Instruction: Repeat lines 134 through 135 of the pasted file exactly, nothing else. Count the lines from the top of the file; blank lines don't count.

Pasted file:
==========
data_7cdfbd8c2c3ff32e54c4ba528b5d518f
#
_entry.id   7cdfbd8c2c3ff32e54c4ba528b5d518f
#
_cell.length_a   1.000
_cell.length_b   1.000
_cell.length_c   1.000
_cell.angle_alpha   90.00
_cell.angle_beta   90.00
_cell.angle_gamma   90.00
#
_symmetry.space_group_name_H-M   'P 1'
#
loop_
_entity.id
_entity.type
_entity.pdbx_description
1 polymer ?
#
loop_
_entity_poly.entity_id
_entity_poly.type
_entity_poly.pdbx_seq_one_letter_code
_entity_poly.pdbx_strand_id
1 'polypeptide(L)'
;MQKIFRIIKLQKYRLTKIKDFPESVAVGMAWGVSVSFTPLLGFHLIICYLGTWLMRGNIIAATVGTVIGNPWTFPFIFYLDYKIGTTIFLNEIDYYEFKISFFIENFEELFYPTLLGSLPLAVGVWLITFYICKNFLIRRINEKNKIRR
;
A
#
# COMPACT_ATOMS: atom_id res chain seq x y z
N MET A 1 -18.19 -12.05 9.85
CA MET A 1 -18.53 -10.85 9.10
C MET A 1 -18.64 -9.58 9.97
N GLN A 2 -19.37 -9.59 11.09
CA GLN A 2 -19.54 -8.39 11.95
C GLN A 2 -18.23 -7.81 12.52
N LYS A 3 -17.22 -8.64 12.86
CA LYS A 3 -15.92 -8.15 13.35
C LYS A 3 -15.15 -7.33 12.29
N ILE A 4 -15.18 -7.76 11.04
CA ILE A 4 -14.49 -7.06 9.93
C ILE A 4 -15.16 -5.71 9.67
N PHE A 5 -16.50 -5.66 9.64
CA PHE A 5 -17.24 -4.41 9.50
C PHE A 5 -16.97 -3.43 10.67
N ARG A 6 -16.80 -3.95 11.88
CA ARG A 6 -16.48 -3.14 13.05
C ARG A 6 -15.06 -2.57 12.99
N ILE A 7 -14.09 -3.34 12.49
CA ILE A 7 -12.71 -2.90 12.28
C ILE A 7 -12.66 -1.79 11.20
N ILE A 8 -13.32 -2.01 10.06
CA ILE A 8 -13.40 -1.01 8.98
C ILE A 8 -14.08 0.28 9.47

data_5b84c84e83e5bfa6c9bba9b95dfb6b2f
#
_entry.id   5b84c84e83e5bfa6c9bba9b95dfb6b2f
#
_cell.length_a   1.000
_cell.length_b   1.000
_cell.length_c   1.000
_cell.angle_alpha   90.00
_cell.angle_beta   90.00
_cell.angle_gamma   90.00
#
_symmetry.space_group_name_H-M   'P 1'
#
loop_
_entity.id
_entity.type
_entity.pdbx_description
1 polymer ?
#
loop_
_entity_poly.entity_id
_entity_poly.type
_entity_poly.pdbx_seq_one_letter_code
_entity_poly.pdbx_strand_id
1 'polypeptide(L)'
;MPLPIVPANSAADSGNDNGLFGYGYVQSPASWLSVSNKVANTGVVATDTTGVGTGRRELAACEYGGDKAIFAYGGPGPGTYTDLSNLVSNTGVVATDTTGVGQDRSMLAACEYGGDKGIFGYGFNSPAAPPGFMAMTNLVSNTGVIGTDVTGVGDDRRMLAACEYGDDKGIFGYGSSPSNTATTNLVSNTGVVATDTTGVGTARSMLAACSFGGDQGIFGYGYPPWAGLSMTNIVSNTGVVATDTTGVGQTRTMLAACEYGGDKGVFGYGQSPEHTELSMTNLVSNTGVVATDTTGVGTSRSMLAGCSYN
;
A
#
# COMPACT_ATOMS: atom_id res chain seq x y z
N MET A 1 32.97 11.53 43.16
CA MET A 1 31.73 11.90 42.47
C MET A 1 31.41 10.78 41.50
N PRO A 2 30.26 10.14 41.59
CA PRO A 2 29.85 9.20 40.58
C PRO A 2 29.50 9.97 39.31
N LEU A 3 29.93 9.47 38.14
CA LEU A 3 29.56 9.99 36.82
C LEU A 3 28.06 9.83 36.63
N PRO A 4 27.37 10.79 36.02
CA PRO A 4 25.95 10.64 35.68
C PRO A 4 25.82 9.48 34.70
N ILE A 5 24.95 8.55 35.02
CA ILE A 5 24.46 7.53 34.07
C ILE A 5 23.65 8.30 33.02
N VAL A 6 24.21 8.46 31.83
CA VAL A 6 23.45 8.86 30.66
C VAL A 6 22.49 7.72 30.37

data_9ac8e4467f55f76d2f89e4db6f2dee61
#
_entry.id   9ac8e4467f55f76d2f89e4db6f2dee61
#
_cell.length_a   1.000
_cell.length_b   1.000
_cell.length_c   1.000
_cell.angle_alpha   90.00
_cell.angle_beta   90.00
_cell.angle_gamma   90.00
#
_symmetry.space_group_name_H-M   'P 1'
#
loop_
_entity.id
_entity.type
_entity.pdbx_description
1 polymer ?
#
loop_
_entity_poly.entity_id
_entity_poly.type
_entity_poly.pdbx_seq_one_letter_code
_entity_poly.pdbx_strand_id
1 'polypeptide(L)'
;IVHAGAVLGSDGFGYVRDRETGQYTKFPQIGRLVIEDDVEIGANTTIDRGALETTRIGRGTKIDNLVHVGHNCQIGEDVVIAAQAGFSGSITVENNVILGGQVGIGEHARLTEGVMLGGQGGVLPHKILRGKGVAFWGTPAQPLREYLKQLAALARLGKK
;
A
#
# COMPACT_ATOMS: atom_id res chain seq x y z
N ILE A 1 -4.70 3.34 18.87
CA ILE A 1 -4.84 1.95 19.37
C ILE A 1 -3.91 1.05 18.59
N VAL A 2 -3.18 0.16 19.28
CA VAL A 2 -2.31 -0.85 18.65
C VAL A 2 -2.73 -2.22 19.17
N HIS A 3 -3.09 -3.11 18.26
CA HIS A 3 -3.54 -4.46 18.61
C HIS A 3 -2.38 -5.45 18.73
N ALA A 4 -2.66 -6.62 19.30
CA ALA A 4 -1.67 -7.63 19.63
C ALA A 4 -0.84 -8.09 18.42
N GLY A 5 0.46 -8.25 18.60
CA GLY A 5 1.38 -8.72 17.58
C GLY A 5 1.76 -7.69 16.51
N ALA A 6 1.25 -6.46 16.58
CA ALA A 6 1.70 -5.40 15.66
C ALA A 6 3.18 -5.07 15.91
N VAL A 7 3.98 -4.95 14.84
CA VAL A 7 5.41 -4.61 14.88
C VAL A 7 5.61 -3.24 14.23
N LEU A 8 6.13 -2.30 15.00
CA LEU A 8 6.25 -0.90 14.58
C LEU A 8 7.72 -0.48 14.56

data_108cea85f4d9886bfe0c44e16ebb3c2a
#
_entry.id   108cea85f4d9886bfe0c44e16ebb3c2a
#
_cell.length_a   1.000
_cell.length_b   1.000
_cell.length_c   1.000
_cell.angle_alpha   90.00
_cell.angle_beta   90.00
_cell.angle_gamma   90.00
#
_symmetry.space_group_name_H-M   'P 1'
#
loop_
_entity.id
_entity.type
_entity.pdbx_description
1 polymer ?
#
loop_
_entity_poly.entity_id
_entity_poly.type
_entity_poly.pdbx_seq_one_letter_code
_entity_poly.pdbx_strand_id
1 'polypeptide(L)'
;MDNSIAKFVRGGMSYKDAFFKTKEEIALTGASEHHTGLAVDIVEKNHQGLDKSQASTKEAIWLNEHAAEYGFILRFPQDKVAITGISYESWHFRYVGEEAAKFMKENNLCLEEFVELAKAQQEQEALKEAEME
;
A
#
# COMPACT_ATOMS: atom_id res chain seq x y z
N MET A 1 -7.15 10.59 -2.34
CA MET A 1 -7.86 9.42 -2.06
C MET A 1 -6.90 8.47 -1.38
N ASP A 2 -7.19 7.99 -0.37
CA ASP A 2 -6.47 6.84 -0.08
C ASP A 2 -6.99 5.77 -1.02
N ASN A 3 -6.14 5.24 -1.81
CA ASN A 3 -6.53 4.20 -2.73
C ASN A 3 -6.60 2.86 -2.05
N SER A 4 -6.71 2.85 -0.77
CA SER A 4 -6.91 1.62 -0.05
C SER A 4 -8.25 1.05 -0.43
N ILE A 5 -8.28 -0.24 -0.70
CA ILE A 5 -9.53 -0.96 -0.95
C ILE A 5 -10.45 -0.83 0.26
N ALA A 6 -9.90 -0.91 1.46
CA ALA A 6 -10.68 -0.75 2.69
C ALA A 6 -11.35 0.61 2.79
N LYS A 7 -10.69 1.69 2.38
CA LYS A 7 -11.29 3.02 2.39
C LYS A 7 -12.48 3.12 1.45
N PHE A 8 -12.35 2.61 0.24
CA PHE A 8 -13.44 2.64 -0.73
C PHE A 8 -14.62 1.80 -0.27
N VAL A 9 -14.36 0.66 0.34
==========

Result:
CA ILE A 1 -4.84 1.95 19.37
C ILE A 1 -3.91 1.05 18.59